The upgrade to notifications is still lackluster compared to Android.  You can’t dismiss individual notifications, the information displayed is hit and miss on importance, and they still lack any functionality other than a shortcut to open the app.

Apps is the background it still a joke.  Tap a notification the app still has to launch and update.  Auto-backup for apps like Dropbox and Google+ still require you to have the app open for the backup to happen.  I’m used to any picture I take on my phone to be in the cloud seconds after it’s taken.  Its  a huge disappointment that I have to remind myself to perform an action on the iPad that just works on my phone.

The launch of iOS 7 has opened a floodgate of updated apps.  PocketCasts is new and pretty with its cross platform synchronization.  Which works better than expected.  Calendar 5 is the BEST calendar app on iOS I have found to date with a seamless use of google calendars.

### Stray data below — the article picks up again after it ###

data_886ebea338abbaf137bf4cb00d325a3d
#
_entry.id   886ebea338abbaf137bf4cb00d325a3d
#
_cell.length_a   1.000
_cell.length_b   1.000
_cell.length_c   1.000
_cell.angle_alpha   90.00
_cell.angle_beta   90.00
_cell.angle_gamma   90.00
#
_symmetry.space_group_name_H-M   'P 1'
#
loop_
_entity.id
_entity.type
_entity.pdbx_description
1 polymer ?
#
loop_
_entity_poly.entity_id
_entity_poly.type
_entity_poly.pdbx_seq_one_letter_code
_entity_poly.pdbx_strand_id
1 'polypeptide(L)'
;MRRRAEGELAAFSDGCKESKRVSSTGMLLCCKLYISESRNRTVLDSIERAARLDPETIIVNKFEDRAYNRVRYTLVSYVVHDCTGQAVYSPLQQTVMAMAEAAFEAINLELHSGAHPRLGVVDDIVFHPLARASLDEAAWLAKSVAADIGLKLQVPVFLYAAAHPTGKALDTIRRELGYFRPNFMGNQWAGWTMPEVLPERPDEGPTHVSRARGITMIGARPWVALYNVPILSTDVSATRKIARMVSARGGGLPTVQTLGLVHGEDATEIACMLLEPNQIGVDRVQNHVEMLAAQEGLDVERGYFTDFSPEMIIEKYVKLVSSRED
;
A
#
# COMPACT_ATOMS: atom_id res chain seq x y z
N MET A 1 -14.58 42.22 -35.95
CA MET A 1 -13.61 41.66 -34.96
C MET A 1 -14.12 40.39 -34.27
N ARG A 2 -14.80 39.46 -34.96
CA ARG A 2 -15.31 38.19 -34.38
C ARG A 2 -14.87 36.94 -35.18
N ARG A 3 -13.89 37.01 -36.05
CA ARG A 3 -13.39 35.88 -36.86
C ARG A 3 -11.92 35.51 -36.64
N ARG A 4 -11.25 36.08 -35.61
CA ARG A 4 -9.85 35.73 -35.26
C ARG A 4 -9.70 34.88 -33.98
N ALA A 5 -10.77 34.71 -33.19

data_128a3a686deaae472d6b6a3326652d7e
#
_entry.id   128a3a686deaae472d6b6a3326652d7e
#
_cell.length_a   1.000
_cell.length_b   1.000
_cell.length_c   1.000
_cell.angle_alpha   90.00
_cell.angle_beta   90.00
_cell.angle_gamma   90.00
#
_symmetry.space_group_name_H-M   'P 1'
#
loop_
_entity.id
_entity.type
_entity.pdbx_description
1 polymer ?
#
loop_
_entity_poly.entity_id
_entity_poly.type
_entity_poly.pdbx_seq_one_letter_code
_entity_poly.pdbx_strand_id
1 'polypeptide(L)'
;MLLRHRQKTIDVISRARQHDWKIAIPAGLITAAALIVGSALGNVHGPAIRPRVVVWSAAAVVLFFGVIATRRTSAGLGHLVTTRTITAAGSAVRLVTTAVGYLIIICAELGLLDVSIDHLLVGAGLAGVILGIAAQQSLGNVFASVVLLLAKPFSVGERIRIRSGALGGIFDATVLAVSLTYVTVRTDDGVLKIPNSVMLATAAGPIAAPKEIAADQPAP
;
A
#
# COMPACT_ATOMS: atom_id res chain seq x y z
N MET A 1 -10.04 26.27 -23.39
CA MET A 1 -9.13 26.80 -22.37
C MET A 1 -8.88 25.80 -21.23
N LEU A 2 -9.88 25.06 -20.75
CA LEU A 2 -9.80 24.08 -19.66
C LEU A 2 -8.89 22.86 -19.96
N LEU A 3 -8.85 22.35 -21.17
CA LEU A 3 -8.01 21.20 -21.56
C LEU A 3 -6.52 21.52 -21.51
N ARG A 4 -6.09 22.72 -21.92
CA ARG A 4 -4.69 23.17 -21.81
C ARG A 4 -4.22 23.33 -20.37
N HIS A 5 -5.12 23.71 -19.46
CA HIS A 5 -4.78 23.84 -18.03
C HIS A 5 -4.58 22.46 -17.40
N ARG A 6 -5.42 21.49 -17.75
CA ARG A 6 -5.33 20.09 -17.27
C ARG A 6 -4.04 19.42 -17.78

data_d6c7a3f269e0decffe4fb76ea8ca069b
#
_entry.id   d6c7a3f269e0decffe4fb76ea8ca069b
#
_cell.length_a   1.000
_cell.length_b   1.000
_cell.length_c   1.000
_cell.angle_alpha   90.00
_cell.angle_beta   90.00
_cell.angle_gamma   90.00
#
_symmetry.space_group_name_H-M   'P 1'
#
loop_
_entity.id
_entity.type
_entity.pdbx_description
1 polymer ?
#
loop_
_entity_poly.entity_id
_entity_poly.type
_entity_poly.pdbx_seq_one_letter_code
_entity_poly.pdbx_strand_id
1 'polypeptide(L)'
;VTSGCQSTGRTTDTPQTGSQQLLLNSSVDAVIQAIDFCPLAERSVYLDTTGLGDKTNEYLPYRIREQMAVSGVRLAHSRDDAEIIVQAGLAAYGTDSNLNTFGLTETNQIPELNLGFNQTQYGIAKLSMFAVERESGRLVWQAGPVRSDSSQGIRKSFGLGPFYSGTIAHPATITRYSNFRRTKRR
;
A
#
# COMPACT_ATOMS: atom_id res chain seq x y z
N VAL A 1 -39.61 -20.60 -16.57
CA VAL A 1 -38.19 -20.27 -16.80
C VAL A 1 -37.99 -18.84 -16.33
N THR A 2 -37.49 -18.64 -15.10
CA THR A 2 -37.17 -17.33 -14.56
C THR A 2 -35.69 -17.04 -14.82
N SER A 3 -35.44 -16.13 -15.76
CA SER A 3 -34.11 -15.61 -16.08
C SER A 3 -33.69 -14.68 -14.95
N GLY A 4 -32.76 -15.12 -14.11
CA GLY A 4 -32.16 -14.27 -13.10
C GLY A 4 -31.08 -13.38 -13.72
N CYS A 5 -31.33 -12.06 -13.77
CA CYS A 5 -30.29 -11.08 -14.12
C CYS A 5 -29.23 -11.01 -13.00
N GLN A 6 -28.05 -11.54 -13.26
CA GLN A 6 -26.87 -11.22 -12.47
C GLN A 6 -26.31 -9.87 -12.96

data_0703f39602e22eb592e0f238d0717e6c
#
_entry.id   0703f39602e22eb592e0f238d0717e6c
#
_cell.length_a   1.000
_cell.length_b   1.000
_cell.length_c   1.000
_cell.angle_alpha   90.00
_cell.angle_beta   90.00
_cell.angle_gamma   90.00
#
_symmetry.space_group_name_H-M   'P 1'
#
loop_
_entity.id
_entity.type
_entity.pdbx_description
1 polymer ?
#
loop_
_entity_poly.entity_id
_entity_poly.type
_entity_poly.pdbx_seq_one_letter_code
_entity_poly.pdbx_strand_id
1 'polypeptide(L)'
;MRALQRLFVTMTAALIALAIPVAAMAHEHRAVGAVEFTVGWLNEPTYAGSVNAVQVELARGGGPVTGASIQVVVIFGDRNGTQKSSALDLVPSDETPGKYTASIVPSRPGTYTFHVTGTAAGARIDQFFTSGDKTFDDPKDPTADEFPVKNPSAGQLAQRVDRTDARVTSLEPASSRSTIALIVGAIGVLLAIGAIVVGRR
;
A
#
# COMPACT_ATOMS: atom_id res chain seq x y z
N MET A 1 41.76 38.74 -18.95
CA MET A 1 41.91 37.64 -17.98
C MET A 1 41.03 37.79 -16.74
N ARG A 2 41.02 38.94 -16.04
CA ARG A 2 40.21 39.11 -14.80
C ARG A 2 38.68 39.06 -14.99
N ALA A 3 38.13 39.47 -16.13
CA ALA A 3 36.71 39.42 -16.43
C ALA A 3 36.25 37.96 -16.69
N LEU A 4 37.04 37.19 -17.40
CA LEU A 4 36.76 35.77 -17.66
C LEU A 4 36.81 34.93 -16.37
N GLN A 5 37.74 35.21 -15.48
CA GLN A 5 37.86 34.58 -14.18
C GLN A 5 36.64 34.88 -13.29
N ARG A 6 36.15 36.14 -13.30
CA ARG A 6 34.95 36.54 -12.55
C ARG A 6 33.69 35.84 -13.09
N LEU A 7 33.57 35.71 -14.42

My overall reactions to the months so far?  I like the tablet form factor.  When this tablet goes back in 2014 I’ll be buying another (Android most likely).  I was differentially wrong when I said that tablets fulfill a need that doesn’t exist.  They have the potential to replace the basic functionality (Internet, email, Facebook) for a large segment of the consumer market.  You’re still kidding yourself that a tablet could replace a PC for a power-user, but with a little ingenuity and code I could see myself PC-less soon.  I’m considering moving away from my desktop (perhaps mothballing it) to more of a cloud based solution at home.  (More posts come about this).

A gamers view on the iPad

I’ve had the iPad for a couple weeks.  Its great with newsfeeds, ok with video, and lackluster as a gaming device.  So lets talk about gaming.